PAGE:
Kalamazoo Plc’s half-year profits – turnover up 7.2%; a healthy profit, after last year’s loss – hide a complex, but encouraging picture. The turnover figure, for example is an amalgam of a 10% increase in sales from its motor-trade computer services business and a 17% decrease from its printing activities. Both, however show a healthy improvement in profitability. The Birmingham-based company has always been a useful thermometer for gauging the UK motor industry’s health and now, after two years of deferring purchases, it seems that both manufacturers and traders are fingering their cheque-books. Well, probably not their cheque-books, actually: Kalamazoo’s Business Systems division used to make a tidy sum from printing these pieces of paper, but the advent of electronic data interchange and debit cards has seen the market wither. Chairman Peter Harrap predicts that the volume of cheques needed will fall by around 25% by the turn of the decade. The business forms market is suffering a similar fate in places, as the automation of some work practices has meant that the need for some stationery has simply melted away – yes, Kalamazoo is a bone fide victim of the paperless office, or at least, the less-paper office. As a result, Kalamazoo has been fighting to restructure Kalamazoo Business Systems. Marginal operations have been closed, new blood is being introduced, and with it, new products. Cheque printing may be down, but other forms of security printing such as badges with print that disappears after 24 hours, or labels with ultra-violet only bar-codes, are predicted to grow at 12% per annum. However these new offerings are still in their infancy, hence the 17% fall in turnover at the division, to UKP7.7m. The trimmed turnover was accompanied by an increase in productivity, however and the division made an operating profit of UKP0.7m after a loss of UKP1.5m. Kalamazoo Computer Services is made up of three parts: the self-explanatory maintenance services; software services, which is a reseller of accounting systems, and Kalamazoo Training Consultants, which provides technology training in the motor trade, general applications training and government technology training schemes. Figures for Kalamazoo Computer Services are not split out, but the operation is not a happy one: maintenance margins are slim, and training revenues have been hit by changes in the way that the government is paying for training. Software services is going down the acquisition trail. At the moment it resells the Tetra accountancy package, but has a yen to have its own high-end offering.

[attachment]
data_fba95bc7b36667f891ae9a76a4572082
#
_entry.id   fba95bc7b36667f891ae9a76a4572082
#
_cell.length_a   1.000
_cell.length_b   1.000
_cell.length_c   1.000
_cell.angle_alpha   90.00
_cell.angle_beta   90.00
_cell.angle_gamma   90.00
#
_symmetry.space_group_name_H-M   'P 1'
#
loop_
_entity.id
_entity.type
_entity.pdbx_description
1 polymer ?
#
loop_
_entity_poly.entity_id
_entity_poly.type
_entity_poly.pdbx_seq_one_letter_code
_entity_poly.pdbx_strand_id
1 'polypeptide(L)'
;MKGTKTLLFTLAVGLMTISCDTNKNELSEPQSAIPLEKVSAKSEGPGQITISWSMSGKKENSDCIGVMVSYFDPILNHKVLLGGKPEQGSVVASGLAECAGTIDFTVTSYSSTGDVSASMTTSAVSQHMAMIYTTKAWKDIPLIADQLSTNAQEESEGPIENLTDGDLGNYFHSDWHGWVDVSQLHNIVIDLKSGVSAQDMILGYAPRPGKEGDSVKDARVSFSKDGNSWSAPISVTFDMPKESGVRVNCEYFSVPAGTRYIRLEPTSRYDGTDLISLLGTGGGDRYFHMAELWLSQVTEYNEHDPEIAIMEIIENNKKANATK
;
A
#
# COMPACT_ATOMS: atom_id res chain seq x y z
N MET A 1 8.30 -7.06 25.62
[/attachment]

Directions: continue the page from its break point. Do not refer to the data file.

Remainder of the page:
Looking for a software company to buy
This may lead to a software licensing deal, but the implication is that Kalamazoo is looking for an accounting software company to buy. Things are happier at Kalamazoo Motor Trade, which specialises in car dealer management systems. This has grabbed 43% of the UK annual spend in this sector and says that its nearest competitor is Kerridge with 15%. Growing market share any further will be tough, finance director Ian Davidson acknowledge, so instead the company is looking to the continent. The first overseas acquisition came in May when it bought CBA/Nederland BV of Eindhoven (CI No 2,171). Davidson says, however that France and Germany are the markets that he really has his eye on. Its way into Germany, especially, will be aided by the fact that the German motor trade is hurting badly, thanks to that country’s economic problems, leaving some very bombed out business ripe for acquisition. Harrap sees a two year period, during which the continental auto industry will shake out and Kalamazoo should find some rich pickings. Certainly the company has enough cash in the bank: UKP4.5m, which is up from just UKP2.9m last year. There is also likely to be a new infusion of share capital in the short term if Peter Harrap gets his way. The Kalamazoo Workers Trust, legacy of the company’s Quaker beginnings, currently owns 51.5% of the equity in the form of special trust shares, which pay out dividends to employees. Unfortunately the trust
does not form the basis of a sensible incentive scheme: As chairman I feel very sad that the share price tripled this year, and the employees benefited not one jot Harrap says, adding that he wants Kalamazoo to be a more normal company. Certainly the 51.5% stops any predation from potential hostile asset strippers, but 30% could be virtually as effective in this respect, Harrap says, while helping to open up what he sees as a rather tight market in Kalamazoo’s shares. The company is recommending an interim dividend of 0.85 pence a share – last year it caused consternation among its institutional investors by cutting the interim to 0.25 pence.